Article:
On opposite coasts, on the same evening, two gatherings: In Seattle, demonstrators against the World Trade Organization shout their protest against globalization, and some clash with police. In Washington, several hundred people gather peaceably at the Department of Housing and Urban Development to hear men and women of the clergy issue prayerful appeals on behalf of those left out of our national festival of prosperity.
The link? In "different ways," says Housing Secretary Andrew Cuomo, both groups were demanding "economic justice" and both spoke to a nation's unease. "The American people know that this is not really success," he says. "They know there's something missing."
In the short run the attention will go to the violent minority in Seattle who smashed windows, burned trash and tried to shut the city down. Violence begets media attention, and those who rampage usually drown out those who petition peacefully.
But in the longer run, Seattle will be remembered as the moment when the debate over who benefits from the globalized economy--and why--forced its way into the political mainstream. The immediate target of the demonstrators was the World Trade Organization. But the WTO is the symbol of a larger discontent.
"Trade" should not be divorced from all the issues that surround the making and selling of things. At home, we are not content with a government that simply guarantees the free movement of goods from New Jersey to Texas. We citizens demand rules so the goods will be made in safe workplaces by workers paid at least a decent minimum wage and in ways that don't harm the environment. And we have rules to guarantee the safety of what we eat.
The problem with the WTO is not that it adjudicates trade disputes--somebody has to--but how. Free countries resolve disputes through open, democratic debate. WTO decisions are made behind closed doors, on narrow grounds.
Take the matter of genetically modified foods. Seen one way, the effort of European farmers to keep those products off their markets is naked protectionism aimed at closing out American producers. Seen another way, the issue is about whether these genetically modified foods are safe enough to make them freely available. A further complication: Some cultures are more inclined to take risks with newfangled products than others.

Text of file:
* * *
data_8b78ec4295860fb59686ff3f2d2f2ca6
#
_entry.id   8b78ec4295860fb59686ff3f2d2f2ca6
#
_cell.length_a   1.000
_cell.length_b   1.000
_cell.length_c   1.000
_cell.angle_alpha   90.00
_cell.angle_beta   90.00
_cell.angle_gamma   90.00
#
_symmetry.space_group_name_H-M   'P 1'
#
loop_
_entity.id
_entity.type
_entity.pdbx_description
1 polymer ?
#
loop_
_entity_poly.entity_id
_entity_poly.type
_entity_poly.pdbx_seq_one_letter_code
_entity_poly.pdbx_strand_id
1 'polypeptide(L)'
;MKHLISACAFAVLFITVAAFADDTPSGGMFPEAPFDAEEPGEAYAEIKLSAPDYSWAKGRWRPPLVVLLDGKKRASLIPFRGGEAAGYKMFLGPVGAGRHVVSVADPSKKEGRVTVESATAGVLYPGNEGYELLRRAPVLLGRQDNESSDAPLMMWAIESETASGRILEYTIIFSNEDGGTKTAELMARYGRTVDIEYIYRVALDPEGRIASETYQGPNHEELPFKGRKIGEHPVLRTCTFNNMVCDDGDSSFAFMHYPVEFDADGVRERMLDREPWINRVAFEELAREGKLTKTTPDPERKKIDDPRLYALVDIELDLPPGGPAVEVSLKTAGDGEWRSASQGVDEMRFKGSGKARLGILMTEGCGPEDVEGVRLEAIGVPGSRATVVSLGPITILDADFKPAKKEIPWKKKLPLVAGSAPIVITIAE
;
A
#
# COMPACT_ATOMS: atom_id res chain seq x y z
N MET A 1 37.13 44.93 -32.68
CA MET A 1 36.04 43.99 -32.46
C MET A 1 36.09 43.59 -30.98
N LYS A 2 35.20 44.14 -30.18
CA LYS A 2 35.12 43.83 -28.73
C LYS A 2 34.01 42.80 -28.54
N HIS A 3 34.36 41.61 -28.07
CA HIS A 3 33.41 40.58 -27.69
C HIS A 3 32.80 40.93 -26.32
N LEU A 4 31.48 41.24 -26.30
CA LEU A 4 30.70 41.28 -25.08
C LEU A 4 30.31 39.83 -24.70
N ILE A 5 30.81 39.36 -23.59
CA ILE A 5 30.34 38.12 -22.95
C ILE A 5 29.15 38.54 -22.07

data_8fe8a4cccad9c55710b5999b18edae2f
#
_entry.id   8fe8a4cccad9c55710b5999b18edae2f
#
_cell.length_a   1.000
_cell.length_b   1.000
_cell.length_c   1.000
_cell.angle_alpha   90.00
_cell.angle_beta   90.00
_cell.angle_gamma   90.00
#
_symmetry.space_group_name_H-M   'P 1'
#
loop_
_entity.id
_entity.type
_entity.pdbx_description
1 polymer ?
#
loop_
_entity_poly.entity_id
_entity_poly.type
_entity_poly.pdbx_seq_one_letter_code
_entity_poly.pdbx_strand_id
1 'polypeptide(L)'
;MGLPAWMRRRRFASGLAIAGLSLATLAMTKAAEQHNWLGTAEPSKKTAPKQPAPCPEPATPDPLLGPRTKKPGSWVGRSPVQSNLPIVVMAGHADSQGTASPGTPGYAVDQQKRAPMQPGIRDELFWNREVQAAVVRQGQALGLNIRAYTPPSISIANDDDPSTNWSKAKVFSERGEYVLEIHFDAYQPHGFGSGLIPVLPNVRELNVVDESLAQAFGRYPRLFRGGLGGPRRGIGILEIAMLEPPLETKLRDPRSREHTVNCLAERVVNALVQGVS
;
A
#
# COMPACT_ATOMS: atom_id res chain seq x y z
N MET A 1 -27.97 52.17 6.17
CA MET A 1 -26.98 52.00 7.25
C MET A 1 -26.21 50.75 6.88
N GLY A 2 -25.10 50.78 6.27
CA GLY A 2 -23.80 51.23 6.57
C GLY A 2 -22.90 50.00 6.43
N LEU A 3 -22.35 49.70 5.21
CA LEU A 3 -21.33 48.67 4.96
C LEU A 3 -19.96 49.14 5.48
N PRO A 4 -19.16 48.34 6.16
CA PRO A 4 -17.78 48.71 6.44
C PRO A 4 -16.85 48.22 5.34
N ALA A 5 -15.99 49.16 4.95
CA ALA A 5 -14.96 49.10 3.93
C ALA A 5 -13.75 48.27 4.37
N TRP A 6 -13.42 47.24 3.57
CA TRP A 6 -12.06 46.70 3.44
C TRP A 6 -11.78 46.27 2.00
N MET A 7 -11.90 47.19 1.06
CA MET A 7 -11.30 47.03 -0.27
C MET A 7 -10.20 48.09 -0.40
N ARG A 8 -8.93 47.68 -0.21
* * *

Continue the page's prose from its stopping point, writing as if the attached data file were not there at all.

In democracies, disputes of this sort are resolved through an open debate that seeks to balance economic and social factors, local and national concerns. The current global system is not good at such balancing tests, because there is nothing remotely close to a democratic method for resolving disputes.
You don't have to be a protectionist (or a violent demonstrator) to find this a problem. Nor does it make you a protectionist to worry that while the new economy has created great new wealth--and, yes, even lifted the living standards in some poor countries--it has also caused economic harm to many, including the most vulnerable people in wealthy nations such as ours. And is it unreasonable to insist that human rights, workplace standards and the rights of workers to bargain and protest should matter as much as the terms of trade?
These issues need to be put on the international table. Free traders can no longer expect a pass on the hard questions by merely chanting the word "protectionist" to dismiss their critics.
But trade is not the only (or even primary) cause of inequality and injustice. Even among the critics of the WTO, many--perhaps most--acknowledge a broadly open world trading system is here to stay. The issues are how fast to move toward greater openness, and under what conditions.
And settling those questions will not eliminate the need to ease the burdens on those in our own country who pay the highest price in the new economy. At the HUD meeting, Jim Wallis, a religious activist, suggested that we pay a lot more attention to "Burger King Mom." He was talking about the mother struggling to raise a family on the low wages symbolized by employment at a fast-food outlet.
Burger King Mom's struggles may have been caused by trade--perhaps she lost a manufacturing job because of low-wage foreign competition. But her struggles may have nothing to do with trade--perhaps she was unemployed before she landed fast-food work. In either case, our failure to do much to help her improve her lot or give her children a chance at success in life is the "something missing" Cuomo is talking about. It's an issue on the streets of our nation, not only on the streets of Seattle.